vintage beauty

Choosing the Perfect 50s Style Red Lipstick

When you think of classic 1950s style makeup, red lipstick is probably one of the first things that comes to mind. After all, nearly every picture we see from that time features a smiling woman with ruby red lips!

1940s Max Factor lipstick ad with red shades chosen for hair colour.

This look has stood the test of time, and modern vintage and pinup styles are still capped off with a red lip. But which red is best? The reality is, the same red lipstick will look different on different people and there isn’t a single red shade that is universally “perfect”.

Your skin (regardless of your actual skin colour) will have warmish or coolish undertones, as will your hair. So take a look in the mirror and look for a red with undertones that are right for you.

Red lipstick for cool undertones

Cool Blondepink to fuchsia

Cool Brunette – orchid to violet

Cool Red – soft pink or blue reds

Cool Gray – muted pink or rose

Red lipstick for warm undertones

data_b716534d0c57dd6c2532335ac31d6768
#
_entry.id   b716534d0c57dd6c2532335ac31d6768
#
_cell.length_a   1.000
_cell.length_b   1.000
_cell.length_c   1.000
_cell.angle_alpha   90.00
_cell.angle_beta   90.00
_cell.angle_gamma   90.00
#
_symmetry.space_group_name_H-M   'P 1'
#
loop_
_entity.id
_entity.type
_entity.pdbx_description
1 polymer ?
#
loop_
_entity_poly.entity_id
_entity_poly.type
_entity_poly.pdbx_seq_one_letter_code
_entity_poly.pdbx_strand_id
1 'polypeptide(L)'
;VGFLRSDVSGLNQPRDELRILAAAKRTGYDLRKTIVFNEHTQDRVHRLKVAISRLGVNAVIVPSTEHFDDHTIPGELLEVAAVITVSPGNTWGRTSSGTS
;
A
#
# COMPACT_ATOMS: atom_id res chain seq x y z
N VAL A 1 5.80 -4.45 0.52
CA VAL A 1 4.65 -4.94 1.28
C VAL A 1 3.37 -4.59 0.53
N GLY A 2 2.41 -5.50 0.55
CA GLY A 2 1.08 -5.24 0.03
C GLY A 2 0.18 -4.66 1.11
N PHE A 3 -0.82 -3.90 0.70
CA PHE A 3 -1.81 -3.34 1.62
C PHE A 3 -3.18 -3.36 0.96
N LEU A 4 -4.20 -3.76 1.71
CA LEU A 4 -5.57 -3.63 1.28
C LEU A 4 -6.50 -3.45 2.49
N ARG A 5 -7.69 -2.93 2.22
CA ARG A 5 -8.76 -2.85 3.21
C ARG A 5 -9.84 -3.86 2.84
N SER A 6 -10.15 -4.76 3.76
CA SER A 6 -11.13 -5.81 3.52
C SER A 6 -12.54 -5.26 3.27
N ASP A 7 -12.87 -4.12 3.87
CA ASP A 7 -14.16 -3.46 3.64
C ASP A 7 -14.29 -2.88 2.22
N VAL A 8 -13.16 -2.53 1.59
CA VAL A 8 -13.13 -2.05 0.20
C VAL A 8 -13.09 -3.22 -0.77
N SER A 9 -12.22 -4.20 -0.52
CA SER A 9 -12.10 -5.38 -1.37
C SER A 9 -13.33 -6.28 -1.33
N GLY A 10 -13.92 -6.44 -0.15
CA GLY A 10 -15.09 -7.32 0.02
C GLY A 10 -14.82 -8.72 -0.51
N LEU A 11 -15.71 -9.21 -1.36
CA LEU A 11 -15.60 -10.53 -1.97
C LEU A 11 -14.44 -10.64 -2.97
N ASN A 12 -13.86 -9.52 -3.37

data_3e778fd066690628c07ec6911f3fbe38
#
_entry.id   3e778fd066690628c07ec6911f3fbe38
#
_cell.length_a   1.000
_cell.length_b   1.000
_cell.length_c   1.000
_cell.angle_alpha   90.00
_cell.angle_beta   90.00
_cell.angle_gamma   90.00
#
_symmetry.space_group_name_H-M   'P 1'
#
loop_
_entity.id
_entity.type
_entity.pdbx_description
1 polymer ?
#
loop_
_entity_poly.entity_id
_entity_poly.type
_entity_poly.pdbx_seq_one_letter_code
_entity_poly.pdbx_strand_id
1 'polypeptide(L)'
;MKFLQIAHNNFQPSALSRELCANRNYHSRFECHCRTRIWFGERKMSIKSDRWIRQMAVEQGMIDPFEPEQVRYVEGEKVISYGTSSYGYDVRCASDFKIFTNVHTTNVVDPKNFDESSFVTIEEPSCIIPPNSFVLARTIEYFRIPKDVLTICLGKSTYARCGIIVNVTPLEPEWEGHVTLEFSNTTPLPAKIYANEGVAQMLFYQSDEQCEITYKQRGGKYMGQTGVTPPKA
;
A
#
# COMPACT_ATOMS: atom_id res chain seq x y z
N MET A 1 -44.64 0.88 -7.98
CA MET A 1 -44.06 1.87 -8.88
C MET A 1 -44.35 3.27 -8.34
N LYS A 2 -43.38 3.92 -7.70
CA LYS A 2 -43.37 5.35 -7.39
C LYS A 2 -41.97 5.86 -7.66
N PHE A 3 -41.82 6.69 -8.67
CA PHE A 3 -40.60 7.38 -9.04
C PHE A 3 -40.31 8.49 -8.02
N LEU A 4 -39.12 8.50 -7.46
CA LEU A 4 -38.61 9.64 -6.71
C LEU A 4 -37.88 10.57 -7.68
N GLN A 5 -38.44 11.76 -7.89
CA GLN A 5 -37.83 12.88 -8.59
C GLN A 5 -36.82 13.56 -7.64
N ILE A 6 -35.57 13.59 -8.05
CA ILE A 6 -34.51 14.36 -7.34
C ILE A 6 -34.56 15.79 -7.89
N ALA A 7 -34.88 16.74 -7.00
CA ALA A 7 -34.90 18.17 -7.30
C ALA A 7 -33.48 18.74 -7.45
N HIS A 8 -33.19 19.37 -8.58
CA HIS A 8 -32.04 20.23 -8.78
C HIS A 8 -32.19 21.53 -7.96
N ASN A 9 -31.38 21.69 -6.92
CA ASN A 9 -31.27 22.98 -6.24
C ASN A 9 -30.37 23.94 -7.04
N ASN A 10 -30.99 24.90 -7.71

Warm Blondecoral to true red

Warm Brunette – geranium to true red

Warm Red – golden or brownish

Warm Graycoral to true red

What if your hair colour isn’t the one that grows out of your head? You can still use this as a basic guide – even with pink or green or blue hair! Yup, it’s all about colour theory. The warm side of the colour wheel is Red/ Orange/ Yellow and the cool side is Green/ Blue/ Purple.

There are approximately 174,286 shades of red lipstick in the world, so finding your favourite may take some trial and error. But this guide can help you narrow the search! Have you found a a can’t-live-without-it shade of red lipstick? Let me know what it is and why you love it in the comments!

(List adapted from the 1954 book “Secrets of Charm” by John Robert Powers and Mary Sue Miller.)


Leave a Reply

Fill in your details below or click an icon to log in: Logo

You are commenting using your account. Log Out /  Change )

Facebook photo

You are commenting using your Facebook account. Log Out /  Change )

Connecting to %s